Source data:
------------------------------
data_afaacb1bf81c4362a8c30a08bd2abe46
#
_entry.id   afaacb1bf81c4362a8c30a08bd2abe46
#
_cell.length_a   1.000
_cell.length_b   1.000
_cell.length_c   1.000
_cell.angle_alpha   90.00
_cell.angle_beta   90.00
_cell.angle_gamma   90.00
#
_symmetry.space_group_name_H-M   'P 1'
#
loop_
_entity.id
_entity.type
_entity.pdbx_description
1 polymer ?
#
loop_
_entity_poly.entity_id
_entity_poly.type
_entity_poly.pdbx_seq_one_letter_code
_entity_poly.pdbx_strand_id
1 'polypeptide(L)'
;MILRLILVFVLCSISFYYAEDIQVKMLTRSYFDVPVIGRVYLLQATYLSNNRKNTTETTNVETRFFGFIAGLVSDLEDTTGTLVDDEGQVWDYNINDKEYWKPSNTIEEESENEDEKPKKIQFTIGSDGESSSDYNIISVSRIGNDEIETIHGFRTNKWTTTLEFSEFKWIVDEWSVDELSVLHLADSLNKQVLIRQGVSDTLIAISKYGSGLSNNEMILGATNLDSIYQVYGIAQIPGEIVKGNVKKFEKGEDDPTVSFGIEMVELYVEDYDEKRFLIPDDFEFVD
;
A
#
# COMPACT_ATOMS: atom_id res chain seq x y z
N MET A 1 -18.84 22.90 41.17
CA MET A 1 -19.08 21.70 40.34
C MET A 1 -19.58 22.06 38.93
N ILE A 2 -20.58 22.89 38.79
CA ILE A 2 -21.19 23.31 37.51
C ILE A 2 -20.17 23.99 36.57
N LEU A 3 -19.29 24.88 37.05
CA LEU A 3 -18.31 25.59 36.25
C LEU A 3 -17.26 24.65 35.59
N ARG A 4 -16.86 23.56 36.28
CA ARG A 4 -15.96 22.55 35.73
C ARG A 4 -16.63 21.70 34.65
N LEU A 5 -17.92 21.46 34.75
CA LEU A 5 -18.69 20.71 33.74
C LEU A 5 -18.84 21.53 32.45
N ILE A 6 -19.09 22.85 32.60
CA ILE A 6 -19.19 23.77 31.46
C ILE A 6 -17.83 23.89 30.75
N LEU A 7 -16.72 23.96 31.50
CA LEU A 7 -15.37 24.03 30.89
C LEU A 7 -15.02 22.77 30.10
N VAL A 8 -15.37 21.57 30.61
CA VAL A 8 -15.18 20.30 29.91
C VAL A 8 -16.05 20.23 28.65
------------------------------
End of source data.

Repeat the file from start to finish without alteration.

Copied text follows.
data_afaacb1bf81c4362a8c30a08bd2abe46
#
_entry.id   afaacb1bf81c4362a8c30a08bd2abe46
#
_cell.length_a   1.000
_cell.length_b   1.000
_cell.length_c   1.000
_cell.angle_alpha   90.00
_cell.angle_beta   90.00
_cell.angle_gamma   90.00
#
_symmetry.space_group_name_H-M   'P 1'
#
loop_
_entity.id
_entity.type
_entity.pdbx_description
1 polymer ?
#
loop_
_entity_poly.entity_id
_entity_poly.type
_entity_poly.pdbx_seq_one_letter_code
_entity_poly.pdbx_strand_id
1 'polypeptide(L)'
;MILRLILVFVLCSISFYYAEDIQVKMLTRSYFDVPVIGRVYLLQATYLSNNRKNTTETTNVETRFFGFIAGLVSDLEDTTGTLVDDEGQVWDYNINDKEYWKPSNTIEEESENEDEKPKKIQFTIGSDGESSSDYNIISVSRIGNDEIETIHGFRTNKWTTTLEFSEFKWIVDEWSVDELSVLHLADSLNKQVLIRQGVSDTLIAISKYGSGLSNNEMILGATNLDSIYQVYGIAQIPGEIVKGNVKKFEKGEDDPTVSFGIEMVELYVEDYDEKRFLIPDDFEFVD
;
A
#
# COMPACT_ATOMS: atom_id res chain seq x y z
N MET A 1 -18.84 22.90 41.17
CA MET A 1 -19.08 21.70 40.34
C MET A 1 -19.58 22.06 38.93
N ILE A 2 -20.58 22.89 38.79
CA ILE A 2 -21.19 23.31 37.51
C ILE A 2 -20.17 23.99 36.57
N LEU A 3 -19.29 24.88 37.05
CA LEU A 3 -18.31 25.59 36.25
C LEU A 3 -17.26 24.65 35.59
N ARG A 4 -16.86 23.56 36.28
CA ARG A 4 -15.96 22.55 35.73
C ARG A 4 -16.63 21.70 34.65
N LEU A 5 -17.92 21.46 34.75
CA LEU A 5 -18.69 20.71 33.74
C LEU A 5 -18.84 21.53 32.45
N ILE A 6 -19.09 22.85 32.60
CA ILE A 6 -19.19 23.77 31.46
C ILE A 6 -17.83 23.89 30.75
N LEU A 7 -16.72 23.96 31.50
CA LEU A 7 -15.37 24.03 30.89
C LEU A 7 -15.02 22.77 30.10
N VAL A 8 -15.37 21.57 30.61
CA VAL A 8 -15.18 20.30 29.91
C VAL A 8 -16.05 20.23 28.65